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From Data To Analytics: The Arduous Journey For Most Banks

McKinsey1 in one of its very recent article on analytics states “Today, banks have the rare opportunity to reinvent themselves again- with data & analytics. But the challenge is that many banks are currently saddled with data overdose while being anemic on the analytics. Said in the same breadth ‘data & analytics’, but it will need a real transformation for banks to make the journey fromdata’ to ‘analytics’.

Why is it so important to have this change NOW?

  1. Digitalization of banking means minimal ‘human’ interface between bank & customer. Hence knowledge must be derived from data/ customer footprints to deliver effective customer experience
  2. Changing customer behavior where they are no longer happy with ‘one shoe fits all’ and is always looking for differentiated offerings. Unfortunately for banks, loyalty is no longer driven by tenure of relationship but by specific instances of ‘Wow!’ delivered at ‘moment of truth’
  3. Digitalization has also resulted in scrupulous customers/ spammers trying to game the system resulting in multi-million frauds to banks and the genuine customers.
  4. Slow but steady proliferation of challenger* / quasi banks (e.g. PAYTM, Airtel, P2P lenders etc.) who have made fintech their cornerstone to build their banks. Ignoring their competition, will mean them taking over the customer facetime leaving the established ones as transaction processors
  5. Significant competition, economic headwinds resulting in pressure both on operational margin & capital of the banks. This has necessitated them to look for newer revenue streams, optimization of costs, better monitoring of assets etc. and this can only be driven from insights drawn from data

While banks/ financial institutions are mostly aware of some/ all of the above, what they are missing currently is the appreciation of the magnanimity of the problem at hand. They are not sure whether it is worth the significant investments that it warrants and at time also lacks the understanding of the scale of transformation that is needed to drive this journey from ‘data to analytics’. This creates a destructive cycle as returns on such point investments falls below the bank expectations which then raises questions on efficacy of such transformational journey.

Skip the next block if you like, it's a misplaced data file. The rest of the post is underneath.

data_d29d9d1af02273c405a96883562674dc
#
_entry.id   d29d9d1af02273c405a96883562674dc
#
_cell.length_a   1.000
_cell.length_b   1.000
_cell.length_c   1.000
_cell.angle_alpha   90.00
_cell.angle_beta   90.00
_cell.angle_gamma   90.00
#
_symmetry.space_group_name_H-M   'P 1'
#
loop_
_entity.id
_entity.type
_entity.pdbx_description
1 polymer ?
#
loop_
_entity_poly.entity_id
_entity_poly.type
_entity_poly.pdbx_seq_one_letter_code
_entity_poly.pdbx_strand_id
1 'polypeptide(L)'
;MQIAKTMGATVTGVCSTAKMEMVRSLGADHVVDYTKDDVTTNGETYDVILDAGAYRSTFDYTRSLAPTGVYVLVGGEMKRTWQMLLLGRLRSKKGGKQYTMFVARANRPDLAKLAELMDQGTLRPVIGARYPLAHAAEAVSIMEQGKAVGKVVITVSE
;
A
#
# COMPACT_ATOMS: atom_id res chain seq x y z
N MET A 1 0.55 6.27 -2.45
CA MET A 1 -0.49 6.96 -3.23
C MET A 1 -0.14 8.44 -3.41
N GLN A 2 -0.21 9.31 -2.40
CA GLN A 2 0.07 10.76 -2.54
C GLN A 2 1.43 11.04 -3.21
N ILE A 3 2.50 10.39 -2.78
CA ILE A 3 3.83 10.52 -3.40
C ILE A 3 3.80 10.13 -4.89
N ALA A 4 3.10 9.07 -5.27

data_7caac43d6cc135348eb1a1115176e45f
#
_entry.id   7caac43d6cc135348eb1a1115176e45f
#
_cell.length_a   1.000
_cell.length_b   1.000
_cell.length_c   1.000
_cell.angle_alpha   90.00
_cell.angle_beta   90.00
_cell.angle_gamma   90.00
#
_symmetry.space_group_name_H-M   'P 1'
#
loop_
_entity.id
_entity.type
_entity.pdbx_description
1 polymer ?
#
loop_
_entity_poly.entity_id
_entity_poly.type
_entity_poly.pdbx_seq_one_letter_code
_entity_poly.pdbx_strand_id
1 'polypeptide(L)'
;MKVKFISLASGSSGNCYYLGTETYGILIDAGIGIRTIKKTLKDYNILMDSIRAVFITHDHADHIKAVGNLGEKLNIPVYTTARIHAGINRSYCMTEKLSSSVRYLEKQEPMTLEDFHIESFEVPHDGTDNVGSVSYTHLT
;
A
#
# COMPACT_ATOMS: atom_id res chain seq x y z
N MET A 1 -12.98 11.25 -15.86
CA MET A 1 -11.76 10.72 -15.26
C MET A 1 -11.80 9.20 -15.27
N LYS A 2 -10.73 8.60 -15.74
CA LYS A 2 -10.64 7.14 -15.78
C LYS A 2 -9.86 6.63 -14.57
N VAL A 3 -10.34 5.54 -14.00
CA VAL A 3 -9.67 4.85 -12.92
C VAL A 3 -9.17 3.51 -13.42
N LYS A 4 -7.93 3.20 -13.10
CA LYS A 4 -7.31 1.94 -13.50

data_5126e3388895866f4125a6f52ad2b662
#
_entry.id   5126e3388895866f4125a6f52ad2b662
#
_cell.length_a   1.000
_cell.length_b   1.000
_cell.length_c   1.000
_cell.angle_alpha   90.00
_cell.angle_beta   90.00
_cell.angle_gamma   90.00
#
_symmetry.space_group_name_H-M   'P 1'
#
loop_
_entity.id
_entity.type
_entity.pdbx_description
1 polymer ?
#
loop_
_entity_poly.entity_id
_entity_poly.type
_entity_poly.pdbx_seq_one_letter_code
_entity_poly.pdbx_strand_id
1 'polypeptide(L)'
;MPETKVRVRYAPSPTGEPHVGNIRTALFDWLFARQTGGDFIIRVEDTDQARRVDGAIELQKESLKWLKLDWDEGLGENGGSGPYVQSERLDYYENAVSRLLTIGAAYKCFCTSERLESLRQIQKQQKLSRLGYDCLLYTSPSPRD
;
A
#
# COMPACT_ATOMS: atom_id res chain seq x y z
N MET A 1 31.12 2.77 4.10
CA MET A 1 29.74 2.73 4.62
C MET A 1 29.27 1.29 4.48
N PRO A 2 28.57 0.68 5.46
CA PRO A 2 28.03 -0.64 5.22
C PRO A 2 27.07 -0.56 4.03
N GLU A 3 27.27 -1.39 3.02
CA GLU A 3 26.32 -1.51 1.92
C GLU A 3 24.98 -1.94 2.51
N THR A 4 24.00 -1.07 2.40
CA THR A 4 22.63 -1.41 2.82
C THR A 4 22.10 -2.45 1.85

Hence today, we see investments by banks are primarily limited, cautious investments for a certain analytics use case rather than a more holistic approach. No wonder, in a recent joint report released by BCG & Morgan Stanley2, financial services organizations rank towards the lower end of the Digitalization Index (much beyond the Media, Hotels, Retail, Utilities).

The process of transformation of data generally happens in stages (exceptions are there where analytics is transaction/ event triggered through a rule based system) and organizations need to ensure that every stage of such transformation of data is executed properly.

The struggle starts from the very start:

  1. Stage 1: Generally, volume, variety & sources of data leads to potential latency issues
  2. Stage 2: Generally, multiple sources or data definition issues arises here leading to data integrity challenges
  3. Stage 3: Delays, inconsistency, starts showing up here because of the challenges mentioned in 1 & 2. This results in adoption & consumption challenges
  4. Stage 4: Due to lack of systematic approach, this remains a domain of few driven with no mass consumption and low utilization
  5. Stage 5: This mostly is a pipe dream, at best, achieved as small pilots in an experimental/ pilot area

The established large banks face multiple issues while trying to resolve the ‘breaks’ in the above chain. These issues arise mostly due to lack of nuanced reasoning while deciding the way forward and the correct approach to adopt. While it is easy to blame these large banks, but the choices are not that easy to make. The 2 most common fallacy in approaches are:

1.  Start from ‘data’ and not from ‘users/ consumers’ leading to ending up on the wrong side of balance, spending lot of effort with no real improvement in experience of business users/ consumers of analytics/ BI

2.   ‘Sunk cost’ becoming a point in consideration. While the discussion starts with ‘sweating of assets’ to optimize IT spend, it ends up on compromising the outcome. In a BCG survey2, 23% of respondents pointed to Legacy IT as a key challenge to effectively monetize data. Not surprisingly, Talent scarcity and lack of D&A strategy also figures in the top challenges in the same survey. A biased view based only on ‘Cost/ Investment’ can take the eyes off from the higher long term ROI expected from “Innovate

The key to really resolve this effectively is to develop a more holistic & strategic approach to build the BI & analytics layer for the bank and this may need a few hard decisions to be made for the sake of a better tomorrow & a better ROI as well While right set of technology will be key, data governance & right people skills will need to go together.

Notes:
1: McKinsey, April 2017, Analytics in banking: Time to realize the value
2: BCG, Morgan Stanely, October 2016, Data Analytics for FIs: The Journey from Insight to Value

*: Terminology used for UK banks primarily not falling into the main category of banks. Loosely used in reference to banks by supermarket chains, ecommerce, digital banks etc

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